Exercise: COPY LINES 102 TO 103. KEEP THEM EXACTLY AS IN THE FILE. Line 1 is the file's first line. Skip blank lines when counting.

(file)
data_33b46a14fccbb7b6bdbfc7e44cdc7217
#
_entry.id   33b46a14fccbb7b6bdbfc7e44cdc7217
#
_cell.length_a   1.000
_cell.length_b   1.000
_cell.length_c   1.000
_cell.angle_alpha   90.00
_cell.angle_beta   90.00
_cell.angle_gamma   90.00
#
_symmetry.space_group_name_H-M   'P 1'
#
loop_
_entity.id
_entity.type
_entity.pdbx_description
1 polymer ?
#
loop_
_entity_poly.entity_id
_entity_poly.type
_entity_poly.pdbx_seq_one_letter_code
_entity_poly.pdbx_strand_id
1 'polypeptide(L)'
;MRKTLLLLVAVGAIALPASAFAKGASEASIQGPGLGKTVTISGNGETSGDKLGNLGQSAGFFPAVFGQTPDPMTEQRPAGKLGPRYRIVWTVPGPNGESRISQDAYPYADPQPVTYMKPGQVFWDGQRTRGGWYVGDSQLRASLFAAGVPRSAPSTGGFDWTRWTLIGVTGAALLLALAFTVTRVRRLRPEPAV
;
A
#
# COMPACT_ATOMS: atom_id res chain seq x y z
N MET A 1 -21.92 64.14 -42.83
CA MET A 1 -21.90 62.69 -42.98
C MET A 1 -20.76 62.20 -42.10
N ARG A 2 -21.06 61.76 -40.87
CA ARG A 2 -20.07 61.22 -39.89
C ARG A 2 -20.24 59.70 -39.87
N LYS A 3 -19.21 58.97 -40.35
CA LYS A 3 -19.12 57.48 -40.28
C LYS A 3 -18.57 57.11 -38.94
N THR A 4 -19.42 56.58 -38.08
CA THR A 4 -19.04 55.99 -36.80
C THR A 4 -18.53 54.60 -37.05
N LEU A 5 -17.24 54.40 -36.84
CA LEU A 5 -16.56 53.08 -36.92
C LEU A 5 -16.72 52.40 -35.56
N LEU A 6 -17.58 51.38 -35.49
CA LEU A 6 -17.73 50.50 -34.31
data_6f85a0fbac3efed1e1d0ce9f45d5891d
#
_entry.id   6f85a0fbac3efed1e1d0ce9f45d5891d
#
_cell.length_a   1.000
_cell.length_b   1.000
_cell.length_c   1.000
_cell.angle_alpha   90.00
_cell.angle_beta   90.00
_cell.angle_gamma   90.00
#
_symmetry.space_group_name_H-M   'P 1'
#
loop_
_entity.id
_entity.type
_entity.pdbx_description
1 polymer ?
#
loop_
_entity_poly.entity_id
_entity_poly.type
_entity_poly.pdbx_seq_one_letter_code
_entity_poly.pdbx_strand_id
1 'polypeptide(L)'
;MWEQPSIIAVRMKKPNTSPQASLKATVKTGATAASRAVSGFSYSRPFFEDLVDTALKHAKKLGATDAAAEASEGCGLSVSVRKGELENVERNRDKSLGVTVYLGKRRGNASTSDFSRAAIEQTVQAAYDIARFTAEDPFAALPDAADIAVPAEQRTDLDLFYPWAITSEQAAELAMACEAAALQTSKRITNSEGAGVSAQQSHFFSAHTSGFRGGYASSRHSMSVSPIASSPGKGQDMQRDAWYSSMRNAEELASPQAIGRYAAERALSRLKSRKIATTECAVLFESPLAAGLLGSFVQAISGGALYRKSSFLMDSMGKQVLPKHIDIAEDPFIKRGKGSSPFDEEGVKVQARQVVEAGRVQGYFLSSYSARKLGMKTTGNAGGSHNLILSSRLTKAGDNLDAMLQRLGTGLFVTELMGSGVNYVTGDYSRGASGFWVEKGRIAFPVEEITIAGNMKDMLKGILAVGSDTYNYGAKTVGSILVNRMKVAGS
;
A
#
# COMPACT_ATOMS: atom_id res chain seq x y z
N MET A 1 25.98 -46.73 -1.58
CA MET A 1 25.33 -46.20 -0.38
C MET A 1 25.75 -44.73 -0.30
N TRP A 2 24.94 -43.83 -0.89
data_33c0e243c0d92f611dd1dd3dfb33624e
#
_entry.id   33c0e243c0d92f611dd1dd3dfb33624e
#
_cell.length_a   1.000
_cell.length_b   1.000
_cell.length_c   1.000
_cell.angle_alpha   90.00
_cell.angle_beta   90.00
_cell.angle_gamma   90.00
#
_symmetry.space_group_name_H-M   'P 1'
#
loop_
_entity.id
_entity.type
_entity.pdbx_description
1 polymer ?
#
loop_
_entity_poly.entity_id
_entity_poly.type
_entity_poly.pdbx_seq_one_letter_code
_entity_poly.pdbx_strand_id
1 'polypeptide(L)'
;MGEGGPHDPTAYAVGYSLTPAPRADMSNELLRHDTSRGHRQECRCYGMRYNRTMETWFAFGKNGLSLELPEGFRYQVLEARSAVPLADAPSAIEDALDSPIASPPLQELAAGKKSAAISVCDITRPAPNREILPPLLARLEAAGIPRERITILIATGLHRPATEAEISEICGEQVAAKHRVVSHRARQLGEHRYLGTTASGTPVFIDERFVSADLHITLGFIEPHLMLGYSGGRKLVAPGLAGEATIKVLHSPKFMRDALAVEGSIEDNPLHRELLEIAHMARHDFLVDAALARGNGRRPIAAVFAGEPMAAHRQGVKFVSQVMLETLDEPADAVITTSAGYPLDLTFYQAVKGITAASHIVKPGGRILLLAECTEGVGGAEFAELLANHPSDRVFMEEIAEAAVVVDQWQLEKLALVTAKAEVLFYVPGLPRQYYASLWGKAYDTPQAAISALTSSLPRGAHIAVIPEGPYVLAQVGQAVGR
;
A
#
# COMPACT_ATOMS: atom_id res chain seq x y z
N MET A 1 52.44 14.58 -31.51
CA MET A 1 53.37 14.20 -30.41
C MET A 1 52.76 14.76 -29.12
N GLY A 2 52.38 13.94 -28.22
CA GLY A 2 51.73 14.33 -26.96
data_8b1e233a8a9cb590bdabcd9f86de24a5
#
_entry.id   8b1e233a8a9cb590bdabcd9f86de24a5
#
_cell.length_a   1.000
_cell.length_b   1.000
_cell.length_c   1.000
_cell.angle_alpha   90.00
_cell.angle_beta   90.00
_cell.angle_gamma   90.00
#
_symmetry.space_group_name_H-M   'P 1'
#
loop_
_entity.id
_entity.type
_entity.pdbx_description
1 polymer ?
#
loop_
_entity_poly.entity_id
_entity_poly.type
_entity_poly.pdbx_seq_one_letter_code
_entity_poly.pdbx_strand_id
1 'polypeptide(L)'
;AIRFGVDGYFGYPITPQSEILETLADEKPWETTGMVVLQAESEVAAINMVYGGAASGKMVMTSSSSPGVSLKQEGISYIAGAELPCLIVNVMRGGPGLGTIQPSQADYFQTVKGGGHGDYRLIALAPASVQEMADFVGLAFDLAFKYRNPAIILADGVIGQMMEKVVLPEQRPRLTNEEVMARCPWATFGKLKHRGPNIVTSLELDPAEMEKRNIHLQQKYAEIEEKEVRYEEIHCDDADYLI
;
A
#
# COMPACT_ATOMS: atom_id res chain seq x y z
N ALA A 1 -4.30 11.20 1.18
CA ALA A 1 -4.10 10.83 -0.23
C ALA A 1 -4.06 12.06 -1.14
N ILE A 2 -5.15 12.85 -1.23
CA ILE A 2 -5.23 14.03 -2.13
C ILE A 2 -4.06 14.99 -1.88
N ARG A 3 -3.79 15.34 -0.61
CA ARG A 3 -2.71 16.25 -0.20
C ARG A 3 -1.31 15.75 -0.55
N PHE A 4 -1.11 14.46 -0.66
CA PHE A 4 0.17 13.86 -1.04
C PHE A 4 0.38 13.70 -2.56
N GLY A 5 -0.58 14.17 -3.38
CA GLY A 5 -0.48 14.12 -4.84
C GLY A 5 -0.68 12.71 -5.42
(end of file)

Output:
_entity_poly.entity_id
_entity_poly.type